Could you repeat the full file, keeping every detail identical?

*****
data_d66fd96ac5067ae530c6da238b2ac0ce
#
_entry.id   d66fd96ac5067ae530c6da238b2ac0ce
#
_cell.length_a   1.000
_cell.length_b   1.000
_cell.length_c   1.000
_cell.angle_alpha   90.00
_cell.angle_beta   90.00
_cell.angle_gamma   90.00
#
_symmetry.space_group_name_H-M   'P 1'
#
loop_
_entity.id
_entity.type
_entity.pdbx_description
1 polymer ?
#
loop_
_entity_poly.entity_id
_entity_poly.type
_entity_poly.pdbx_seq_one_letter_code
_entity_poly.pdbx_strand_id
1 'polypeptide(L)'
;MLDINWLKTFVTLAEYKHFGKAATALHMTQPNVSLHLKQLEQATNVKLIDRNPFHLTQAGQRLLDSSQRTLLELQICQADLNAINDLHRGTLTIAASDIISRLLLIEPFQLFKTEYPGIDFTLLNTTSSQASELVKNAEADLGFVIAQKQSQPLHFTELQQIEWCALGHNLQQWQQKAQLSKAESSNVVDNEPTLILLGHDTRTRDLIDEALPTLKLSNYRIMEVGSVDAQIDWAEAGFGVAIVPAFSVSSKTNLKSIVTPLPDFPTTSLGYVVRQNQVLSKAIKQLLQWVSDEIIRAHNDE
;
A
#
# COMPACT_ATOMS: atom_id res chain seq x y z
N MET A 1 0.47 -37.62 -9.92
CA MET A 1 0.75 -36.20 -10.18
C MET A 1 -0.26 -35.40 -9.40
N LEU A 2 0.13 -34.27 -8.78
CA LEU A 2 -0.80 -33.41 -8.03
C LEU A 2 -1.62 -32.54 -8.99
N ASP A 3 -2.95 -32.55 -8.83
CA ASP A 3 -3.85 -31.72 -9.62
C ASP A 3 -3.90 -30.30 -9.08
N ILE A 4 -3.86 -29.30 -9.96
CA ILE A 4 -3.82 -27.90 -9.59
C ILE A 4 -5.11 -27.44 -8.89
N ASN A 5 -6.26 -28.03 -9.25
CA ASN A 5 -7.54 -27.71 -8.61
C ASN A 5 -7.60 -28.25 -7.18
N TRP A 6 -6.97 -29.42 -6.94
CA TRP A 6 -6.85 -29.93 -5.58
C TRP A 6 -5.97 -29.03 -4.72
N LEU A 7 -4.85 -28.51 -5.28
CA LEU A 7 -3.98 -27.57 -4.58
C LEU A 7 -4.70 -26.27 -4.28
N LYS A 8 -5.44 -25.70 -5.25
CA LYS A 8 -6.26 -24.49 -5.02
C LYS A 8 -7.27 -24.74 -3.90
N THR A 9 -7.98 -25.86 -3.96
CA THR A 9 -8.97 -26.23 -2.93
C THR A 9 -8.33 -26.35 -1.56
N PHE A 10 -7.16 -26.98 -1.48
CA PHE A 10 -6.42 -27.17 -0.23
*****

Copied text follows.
data_d66fd96ac5067ae530c6da238b2ac0ce
#
_entry.id   d66fd96ac5067ae530c6da238b2ac0ce
#
_cell.length_a   1.000
_cell.length_b   1.000
_cell.length_c   1.000
_cell.angle_alpha   90.00
_cell.angle_beta   90.00
_cell.angle_gamma   90.00
#
_symmetry.space_group_name_H-M   'P 1'
#
loop_
_entity.id
_entity.type
_entity.pdbx_description
1 polymer ?
#
loop_
_entity_poly.entity_id
_entity_poly.type
_entity_poly.pdbx_seq_one_letter_code
_entity_poly.pdbx_strand_id
1 'polypeptide(L)'
;MLDINWLKTFVTLAEYKHFGKAATALHMTQPNVSLHLKQLEQATNVKLIDRNPFHLTQAGQRLLDSSQRTLLELQICQADLNAINDLHRGTLTIAASDIISRLLLIEPFQLFKTEYPGIDFTLLNTTSSQASELVKNAEADLGFVIAQKQSQPLHFTELQQIEWCALGHNLQQWQQKAQLSKAESSNVVDNEPTLILLGHDTRTRDLIDEALPTLKLSNYRIMEVGSVDAQIDWAEAGFGVAIVPAFSVSSKTNLKSIVTPLPDFPTTSLGYVVRQNQVLSKAIKQLLQWVSDEIIRAHNDE
;
A
#
# COMPACT_ATOMS: atom_id res chain seq x y z
N MET A 1 0.47 -37.62 -9.92
CA MET A 1 0.75 -36.20 -10.18
C MET A 1 -0.26 -35.40 -9.40
N LEU A 2 0.13 -34.27 -8.78
CA LEU A 2 -0.80 -33.41 -8.03
C LEU A 2 -1.62 -32.54 -8.99
N ASP A 3 -2.95 -32.55 -8.83
CA ASP A 3 -3.85 -31.72 -9.62
C ASP A 3 -3.90 -30.30 -9.08
N ILE A 4 -3.86 -29.30 -9.96
CA ILE A 4 -3.82 -27.90 -9.59
C ILE A 4 -5.11 -27.44 -8.89
N ASN A 5 -6.26 -28.03 -9.25
CA ASN A 5 -7.54 -27.71 -8.61
C ASN A 5 -7.60 -28.25 -7.18
N TRP A 6 -6.97 -29.42 -6.94
CA TRP A 6 -6.85 -29.93 -5.58
C TRP A 6 -5.97 -29.03 -4.72
N LEU A 7 -4.85 -28.51 -5.28
CA LEU A 7 -3.98 -27.57 -4.58
C LEU A 7 -4.70 -26.27 -4.28
N LYS A 8 -5.44 -25.70 -5.25
CA LYS A 8 -6.26 -24.49 -5.02
C LYS A 8 -7.27 -24.74 -3.90
N THR A 9 -7.98 -25.86 -3.96
CA THR A 9 -8.97 -26.23 -2.93
C THR A 9 -8.33 -26.35 -1.56
N PHE A 10 -7.16 -26.98 -1.48
CA PHE A 10 -6.42 -27.17 -0.23